Adults struggling with hunger have higher risks for developing chronic diseases like depression, hypertension and diabetes. Children living in food insecure households are likely to be sick more often, recover from illness more slowly, and be hospitalized more frequently, according to the American Academy of Pediatrics.
Two-thirds of the people The Greater Boston Food Bank (GBFB) serves report relying on a food pantry on a regular basis. Therefore, the food GBFB provides can impact their health.
GBFB sponsored the first study of the health-related costs of hunger and food insecurity in Massachusetts. Conducted by Children’s HealthWatch, and released in 2018, the in-depth analysis reports hunger and food insecurity in our state increased health-related expenditures by an estimated $2.4 billion at least, in 2016 alone.
The first food bank in the U.S. to hire a medical doctor, GBFB has established a Health and Research department that also includes a staff epidemiologist.
Our Health and Research department oversees our healthcare center partnerships and, in 2018, launched research on the effects of GBFB’s programs on diet, food-insecurity-related health outcomes, healthcare costs, and related impacts.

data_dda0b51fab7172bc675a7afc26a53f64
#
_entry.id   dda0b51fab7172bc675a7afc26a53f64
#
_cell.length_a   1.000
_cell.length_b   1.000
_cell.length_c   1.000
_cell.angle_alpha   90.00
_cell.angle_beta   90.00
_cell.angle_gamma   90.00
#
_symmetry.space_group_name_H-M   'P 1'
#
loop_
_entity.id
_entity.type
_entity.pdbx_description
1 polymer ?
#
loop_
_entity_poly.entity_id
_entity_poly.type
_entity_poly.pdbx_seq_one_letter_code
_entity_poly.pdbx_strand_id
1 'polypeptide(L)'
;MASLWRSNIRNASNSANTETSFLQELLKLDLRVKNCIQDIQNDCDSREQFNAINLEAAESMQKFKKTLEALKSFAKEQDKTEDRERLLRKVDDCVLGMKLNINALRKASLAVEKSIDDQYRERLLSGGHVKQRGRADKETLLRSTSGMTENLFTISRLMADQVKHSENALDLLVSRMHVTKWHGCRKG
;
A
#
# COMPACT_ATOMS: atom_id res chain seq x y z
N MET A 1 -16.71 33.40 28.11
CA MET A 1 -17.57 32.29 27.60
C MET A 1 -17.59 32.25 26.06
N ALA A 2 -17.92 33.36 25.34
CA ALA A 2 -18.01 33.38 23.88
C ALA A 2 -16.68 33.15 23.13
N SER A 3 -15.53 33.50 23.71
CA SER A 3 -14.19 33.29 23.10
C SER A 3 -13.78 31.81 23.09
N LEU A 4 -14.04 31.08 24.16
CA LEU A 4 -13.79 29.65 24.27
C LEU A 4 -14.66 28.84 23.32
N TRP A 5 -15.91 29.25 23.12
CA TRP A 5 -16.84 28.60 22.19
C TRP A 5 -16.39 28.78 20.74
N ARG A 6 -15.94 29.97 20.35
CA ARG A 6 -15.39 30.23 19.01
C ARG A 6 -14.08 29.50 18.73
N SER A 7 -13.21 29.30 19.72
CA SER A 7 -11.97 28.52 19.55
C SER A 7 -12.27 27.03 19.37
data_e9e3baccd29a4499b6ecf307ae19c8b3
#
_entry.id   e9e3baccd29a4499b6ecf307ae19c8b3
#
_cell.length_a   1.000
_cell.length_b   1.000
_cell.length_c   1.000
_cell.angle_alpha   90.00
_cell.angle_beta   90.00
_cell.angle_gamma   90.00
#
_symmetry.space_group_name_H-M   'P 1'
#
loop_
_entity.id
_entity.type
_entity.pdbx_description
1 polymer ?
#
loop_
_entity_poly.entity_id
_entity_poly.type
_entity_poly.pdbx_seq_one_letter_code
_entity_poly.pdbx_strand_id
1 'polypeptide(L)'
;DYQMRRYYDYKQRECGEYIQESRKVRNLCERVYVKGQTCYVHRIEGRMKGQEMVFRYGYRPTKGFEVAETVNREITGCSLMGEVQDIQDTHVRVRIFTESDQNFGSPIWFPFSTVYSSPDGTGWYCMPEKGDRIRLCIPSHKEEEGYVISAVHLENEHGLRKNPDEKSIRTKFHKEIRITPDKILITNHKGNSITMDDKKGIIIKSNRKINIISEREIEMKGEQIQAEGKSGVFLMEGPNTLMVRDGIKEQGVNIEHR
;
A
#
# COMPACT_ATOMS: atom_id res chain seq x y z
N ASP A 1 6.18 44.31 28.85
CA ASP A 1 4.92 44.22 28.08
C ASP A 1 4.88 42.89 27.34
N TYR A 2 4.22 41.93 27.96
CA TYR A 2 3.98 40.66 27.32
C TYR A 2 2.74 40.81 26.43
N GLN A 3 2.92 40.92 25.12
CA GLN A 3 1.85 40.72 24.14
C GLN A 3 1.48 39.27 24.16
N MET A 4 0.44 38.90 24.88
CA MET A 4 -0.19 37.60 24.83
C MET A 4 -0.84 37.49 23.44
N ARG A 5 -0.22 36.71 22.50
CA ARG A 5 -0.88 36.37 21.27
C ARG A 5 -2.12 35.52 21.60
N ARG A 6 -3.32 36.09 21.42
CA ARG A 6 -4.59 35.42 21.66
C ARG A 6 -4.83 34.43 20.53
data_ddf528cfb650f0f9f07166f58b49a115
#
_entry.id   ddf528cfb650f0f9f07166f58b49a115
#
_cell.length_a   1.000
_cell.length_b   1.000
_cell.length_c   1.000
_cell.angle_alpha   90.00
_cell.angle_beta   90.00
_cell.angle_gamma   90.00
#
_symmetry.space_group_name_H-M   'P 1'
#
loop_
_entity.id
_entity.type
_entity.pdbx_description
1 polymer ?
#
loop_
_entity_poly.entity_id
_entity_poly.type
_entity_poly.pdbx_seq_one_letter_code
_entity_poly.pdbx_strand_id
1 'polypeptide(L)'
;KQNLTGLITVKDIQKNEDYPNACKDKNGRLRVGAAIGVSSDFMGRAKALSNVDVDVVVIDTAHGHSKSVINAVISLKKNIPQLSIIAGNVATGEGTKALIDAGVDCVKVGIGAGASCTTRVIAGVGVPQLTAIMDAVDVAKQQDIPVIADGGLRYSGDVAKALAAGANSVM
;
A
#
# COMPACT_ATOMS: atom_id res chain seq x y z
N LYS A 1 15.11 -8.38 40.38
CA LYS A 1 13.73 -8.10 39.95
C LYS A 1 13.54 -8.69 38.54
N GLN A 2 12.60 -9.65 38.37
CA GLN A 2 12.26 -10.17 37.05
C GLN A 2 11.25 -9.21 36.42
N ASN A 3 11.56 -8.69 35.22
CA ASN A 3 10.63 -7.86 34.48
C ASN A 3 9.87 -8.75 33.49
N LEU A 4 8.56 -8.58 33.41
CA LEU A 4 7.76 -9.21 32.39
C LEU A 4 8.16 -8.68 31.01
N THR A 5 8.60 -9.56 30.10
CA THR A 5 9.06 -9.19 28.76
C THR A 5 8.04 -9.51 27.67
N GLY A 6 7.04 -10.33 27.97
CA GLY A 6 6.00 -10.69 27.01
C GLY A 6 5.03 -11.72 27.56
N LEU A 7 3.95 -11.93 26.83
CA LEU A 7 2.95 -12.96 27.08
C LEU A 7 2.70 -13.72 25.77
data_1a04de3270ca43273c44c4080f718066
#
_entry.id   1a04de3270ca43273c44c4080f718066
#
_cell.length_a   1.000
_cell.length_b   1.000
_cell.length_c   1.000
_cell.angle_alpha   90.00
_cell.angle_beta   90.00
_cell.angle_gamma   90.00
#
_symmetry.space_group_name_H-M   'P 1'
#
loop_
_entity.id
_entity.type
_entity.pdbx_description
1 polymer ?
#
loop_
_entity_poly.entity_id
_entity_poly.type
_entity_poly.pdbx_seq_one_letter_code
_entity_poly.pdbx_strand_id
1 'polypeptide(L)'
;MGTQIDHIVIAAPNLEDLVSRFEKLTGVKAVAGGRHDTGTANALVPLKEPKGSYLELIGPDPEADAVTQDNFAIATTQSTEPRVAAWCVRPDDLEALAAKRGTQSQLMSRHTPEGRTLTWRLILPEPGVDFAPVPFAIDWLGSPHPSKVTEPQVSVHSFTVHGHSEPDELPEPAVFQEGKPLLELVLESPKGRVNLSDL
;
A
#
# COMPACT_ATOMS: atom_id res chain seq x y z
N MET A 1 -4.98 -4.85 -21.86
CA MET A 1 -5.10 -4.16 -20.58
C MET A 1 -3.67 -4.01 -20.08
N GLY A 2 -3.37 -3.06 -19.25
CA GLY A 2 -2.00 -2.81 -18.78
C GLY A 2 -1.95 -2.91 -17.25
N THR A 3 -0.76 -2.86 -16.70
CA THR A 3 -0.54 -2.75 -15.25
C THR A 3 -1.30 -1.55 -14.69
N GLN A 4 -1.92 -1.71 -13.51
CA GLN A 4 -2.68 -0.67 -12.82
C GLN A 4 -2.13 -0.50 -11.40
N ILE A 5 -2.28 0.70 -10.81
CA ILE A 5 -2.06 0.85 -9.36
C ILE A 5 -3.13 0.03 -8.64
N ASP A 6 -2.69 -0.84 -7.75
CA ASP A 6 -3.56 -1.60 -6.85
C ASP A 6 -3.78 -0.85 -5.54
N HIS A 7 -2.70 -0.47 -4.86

GBFB partners with nine healthcare centers located in low-income areas in Eastern Massachusetts. Our partnership program offers healthcare centers three types of support. Our partners can put into action just one or all three.
Currently, six of our partners offer patients free, produce Mobile Markets on site, serving more than 5,000 individuals every month. Five have conducted food-insecurity screenings, with more than 50 percent of patients at each center screening positive for food insecurity, more than five times the Massachusetts food-insecurity rate of 1 in 11.
GBFB’s healthcare center partners: